Since coming to Georgia, Kowal has dropped her time in the 200 metre breast nearly seven seconds.

This March she shaved more than a second off the NCAA record held by Heyns in the 200 yard breast at the college championships. She also came close to her mark in the 100 breast in earning NCAA "Swimmer of the Year" honours and leading Georgia to its first-ever team title. Her times were 59.25 and 2:07.66.

Bauerle attributes Kowal's success to her commitment to the sport without ever making it a live-or-die situation. "What swimmers need to realize is, more than the spectacular, it's the consistent aspect of training that pays off," says the Georgia coach. "Doing it day after day, whether it's a 5:30 morning practice or at 2:45 in the afternoon, Kristy is pretty much on the top of her game.

"I think her best quality is she has fun with swimming-training and racing. She is a loosey-goosey before the start of a race. Even at the NCAAs, she looked over at her teammates, clapped her hands, and was smiling at the start of the 100 breaststroke. I was a lot more nervous than her."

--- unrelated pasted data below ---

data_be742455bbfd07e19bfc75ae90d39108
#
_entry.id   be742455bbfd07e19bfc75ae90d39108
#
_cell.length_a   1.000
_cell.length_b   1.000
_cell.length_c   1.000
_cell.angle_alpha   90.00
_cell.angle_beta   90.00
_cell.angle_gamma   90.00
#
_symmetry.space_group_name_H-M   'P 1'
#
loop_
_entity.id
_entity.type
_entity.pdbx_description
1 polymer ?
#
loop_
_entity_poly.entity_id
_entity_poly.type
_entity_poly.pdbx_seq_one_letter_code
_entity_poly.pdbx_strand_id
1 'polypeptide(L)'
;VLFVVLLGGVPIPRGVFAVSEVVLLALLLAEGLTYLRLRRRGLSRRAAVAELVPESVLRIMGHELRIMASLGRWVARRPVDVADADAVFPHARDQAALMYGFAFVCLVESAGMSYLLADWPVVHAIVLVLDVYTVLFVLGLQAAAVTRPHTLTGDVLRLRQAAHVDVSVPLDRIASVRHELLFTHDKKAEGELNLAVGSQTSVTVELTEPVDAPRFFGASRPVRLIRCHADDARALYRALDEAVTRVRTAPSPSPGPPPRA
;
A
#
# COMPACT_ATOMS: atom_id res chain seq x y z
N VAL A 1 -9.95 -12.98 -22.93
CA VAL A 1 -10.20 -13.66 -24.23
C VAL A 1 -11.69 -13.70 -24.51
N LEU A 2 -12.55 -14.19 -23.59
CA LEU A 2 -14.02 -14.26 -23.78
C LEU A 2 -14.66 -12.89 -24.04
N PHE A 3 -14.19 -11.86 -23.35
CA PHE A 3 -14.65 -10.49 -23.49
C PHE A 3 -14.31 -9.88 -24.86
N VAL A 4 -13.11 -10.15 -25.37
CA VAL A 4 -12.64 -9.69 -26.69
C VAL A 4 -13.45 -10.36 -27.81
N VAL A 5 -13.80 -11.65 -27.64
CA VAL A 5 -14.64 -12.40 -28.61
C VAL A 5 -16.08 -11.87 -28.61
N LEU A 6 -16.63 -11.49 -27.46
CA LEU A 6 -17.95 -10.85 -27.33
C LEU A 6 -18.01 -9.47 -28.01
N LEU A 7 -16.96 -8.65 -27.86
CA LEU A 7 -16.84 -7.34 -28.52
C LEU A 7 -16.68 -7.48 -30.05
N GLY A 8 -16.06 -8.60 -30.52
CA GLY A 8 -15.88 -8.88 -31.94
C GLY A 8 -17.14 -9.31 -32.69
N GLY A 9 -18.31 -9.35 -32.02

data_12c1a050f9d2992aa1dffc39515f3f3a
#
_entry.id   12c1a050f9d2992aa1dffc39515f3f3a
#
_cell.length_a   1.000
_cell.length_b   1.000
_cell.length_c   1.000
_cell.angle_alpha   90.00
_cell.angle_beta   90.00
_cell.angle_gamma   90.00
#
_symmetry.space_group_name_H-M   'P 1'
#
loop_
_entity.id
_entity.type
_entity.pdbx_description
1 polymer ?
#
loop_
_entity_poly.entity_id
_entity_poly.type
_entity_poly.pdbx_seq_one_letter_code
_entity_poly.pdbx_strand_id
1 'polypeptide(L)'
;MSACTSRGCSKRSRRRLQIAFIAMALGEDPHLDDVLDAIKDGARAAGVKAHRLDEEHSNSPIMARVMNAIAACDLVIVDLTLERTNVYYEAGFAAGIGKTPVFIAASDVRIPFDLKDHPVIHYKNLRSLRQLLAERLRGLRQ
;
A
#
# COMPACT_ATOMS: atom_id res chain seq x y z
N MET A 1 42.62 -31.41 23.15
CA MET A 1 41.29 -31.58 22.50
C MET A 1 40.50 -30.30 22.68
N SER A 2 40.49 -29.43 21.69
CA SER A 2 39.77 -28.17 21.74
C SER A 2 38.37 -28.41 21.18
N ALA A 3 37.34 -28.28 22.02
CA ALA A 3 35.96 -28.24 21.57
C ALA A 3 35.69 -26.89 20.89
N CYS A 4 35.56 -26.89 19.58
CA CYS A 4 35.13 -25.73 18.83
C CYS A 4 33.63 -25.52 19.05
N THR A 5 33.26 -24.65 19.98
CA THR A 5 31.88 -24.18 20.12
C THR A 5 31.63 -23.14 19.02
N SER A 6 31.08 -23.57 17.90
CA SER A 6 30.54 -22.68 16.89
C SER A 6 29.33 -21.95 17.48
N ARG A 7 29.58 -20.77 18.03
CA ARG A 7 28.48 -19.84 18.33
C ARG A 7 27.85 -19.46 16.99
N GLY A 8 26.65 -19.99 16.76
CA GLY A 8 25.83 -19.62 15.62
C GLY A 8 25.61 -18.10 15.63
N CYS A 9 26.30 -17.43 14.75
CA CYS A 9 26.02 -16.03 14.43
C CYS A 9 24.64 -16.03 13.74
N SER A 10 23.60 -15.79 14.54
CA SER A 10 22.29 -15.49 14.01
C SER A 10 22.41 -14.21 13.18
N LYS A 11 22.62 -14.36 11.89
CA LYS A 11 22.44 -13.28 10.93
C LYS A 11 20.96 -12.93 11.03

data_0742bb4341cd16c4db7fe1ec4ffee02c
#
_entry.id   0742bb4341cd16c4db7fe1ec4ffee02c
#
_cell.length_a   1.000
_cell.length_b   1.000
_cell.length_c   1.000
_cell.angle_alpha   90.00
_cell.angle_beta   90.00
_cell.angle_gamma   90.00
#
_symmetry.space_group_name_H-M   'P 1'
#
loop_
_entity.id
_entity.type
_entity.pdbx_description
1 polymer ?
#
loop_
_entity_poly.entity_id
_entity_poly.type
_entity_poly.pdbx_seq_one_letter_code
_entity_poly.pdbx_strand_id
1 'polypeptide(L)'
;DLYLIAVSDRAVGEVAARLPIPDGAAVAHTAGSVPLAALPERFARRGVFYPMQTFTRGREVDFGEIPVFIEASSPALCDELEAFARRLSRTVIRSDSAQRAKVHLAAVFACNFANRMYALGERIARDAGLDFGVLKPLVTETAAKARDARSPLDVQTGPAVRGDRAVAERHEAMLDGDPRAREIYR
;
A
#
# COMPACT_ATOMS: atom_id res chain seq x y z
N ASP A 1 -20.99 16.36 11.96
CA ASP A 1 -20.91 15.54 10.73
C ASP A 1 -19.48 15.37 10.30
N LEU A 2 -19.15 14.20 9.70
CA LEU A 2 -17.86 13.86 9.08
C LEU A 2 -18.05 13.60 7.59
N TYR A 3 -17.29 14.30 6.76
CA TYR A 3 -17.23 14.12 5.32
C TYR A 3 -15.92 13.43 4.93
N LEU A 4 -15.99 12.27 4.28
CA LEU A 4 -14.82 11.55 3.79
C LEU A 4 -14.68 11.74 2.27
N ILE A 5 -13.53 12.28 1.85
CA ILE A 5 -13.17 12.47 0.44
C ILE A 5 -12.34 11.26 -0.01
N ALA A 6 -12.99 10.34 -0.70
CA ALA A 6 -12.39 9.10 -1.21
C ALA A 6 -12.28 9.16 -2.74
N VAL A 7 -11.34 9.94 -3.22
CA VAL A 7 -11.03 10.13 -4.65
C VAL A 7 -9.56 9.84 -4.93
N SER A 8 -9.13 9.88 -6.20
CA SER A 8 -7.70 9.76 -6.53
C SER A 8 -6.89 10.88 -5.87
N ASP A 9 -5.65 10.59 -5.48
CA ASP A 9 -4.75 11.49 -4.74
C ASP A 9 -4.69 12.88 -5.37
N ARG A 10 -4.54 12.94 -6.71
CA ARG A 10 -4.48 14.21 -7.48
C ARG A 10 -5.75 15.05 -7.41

Kowal doesn't do a lot of yardage-12,000 to 13,000 yards on a typical day-but she does it at a good pace. Her breaststroke has changed at Georgia. It has more wave motion, which has especially helped her 200.

One day a week the Georgia breaststrokers worked completely on technique, pace, and stroke count.

"My stroke is longer," says Kowal. "I spend more time gliding. I have a better pull. I pull outward more than just straight now. I reach for it and pull more water sideways." While her six-foot-one (182-cm) height should work to her advantage, her turns are the area she has needed to work on the most.

"In the past, I had teammates who hate breaststroke and can't swim it beat me on underwater pullouts," she admits.

For the future, she hopes to make the Olympics. But was her victory in Perth a fluke, as the Aussie media wrote? Did she reach her peak two years too early?

"I don't like to think about my career that deeply," says Kowal. "I know I think about it sometimes. Then I tell myself to stop worrying. You can't worry. You just have to get up and do it. Don't worry about the worst. Just hope for the best."

Bauerle concedes it's tougher to stay on top and that Kowal won't be able to surprise her competitors next time.

"We have to have bigger challenges in training and new goals," he says. "But we have to try to keep the goal to what Kristy is doing and not other people.

"I think she can be better yet. Sometimes she rushes. Her best races are when she has been relaxed. The pullouts can be improved. She is still growing. And I'm not sure her strength has caught up with her yet. That's uncommon for someone who is 20 years old."